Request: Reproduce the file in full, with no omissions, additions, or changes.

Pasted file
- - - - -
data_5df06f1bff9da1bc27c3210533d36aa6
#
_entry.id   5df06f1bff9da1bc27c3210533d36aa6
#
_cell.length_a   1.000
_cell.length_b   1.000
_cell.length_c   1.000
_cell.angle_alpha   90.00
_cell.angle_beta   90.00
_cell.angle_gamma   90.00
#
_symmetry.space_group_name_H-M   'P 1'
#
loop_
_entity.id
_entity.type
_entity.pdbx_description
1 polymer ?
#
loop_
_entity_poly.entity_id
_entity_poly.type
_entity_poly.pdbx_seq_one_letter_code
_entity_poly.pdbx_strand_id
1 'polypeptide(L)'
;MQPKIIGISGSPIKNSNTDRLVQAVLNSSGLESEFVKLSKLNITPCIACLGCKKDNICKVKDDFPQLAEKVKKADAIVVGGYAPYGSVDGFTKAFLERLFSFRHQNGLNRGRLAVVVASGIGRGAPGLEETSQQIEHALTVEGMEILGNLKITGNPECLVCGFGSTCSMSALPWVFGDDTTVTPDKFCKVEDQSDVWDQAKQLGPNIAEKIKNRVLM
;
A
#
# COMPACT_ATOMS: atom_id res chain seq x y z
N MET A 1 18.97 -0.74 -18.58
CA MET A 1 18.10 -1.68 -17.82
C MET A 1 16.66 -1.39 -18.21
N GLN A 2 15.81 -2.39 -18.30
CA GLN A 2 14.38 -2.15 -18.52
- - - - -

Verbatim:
data_5df06f1bff9da1bc27c3210533d36aa6
#
_entry.id   5df06f1bff9da1bc27c3210533d36aa6
#
_cell.length_a   1.000
_cell.length_b   1.000
_cell.length_c   1.000
_cell.angle_alpha   90.00
_cell.angle_beta   90.00
_cell.angle_gamma   90.00
#
_symmetry.space_group_name_H-M   'P 1'
#
loop_
_entity.id
_entity.type
_entity.pdbx_description
1 polymer ?
#
loop_
_entity_poly.entity_id
_entity_poly.type
_entity_poly.pdbx_seq_one_letter_code
_entity_poly.pdbx_strand_id
1 'polypeptide(L)'
;MQPKIIGISGSPIKNSNTDRLVQAVLNSSGLESEFVKLSKLNITPCIACLGCKKDNICKVKDDFPQLAEKVKKADAIVVGGYAPYGSVDGFTKAFLERLFSFRHQNGLNRGRLAVVVASGIGRGAPGLEETSQQIEHALTVEGMEILGNLKITGNPECLVCGFGSTCSMSALPWVFGDDTTVTPDKFCKVEDQSDVWDQAKQLGPNIAEKIKNRVLM
;
A
#
# COMPACT_ATOMS: atom_id res chain seq x y z
N MET A 1 18.97 -0.74 -18.58
CA MET A 1 18.10 -1.68 -17.82
C MET A 1 16.66 -1.39 -18.21
N GLN A 2 15.81 -2.39 -18.30
CA GLN A 2 14.38 -2.15 -18.52